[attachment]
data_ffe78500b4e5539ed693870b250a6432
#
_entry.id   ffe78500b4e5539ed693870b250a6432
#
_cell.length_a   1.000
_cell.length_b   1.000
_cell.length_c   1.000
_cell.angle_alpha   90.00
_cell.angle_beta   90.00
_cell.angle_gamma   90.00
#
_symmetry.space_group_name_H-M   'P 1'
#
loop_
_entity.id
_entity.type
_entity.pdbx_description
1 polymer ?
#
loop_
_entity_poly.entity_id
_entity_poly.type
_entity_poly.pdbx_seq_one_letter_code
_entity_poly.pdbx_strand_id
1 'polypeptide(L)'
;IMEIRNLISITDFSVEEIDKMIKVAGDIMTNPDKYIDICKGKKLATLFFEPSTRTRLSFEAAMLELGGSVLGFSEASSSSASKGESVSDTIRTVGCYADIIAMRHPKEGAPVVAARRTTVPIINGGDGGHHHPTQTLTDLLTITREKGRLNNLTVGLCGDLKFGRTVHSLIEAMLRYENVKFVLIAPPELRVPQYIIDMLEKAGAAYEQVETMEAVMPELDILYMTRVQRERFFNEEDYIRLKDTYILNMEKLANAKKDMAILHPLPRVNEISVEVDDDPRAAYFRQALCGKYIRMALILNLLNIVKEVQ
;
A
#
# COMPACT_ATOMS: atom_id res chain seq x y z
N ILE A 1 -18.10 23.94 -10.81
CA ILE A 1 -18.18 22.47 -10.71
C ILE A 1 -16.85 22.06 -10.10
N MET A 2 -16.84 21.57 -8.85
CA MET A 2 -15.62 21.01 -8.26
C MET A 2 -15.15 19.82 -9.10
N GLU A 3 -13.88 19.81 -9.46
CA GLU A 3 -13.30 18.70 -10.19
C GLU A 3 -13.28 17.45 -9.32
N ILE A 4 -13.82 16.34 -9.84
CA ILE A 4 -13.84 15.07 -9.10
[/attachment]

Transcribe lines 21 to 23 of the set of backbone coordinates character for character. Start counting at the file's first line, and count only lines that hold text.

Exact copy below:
_entity_poly.entity_id
_entity_poly.type
_entity_poly.pdbx_seq_one_letter_code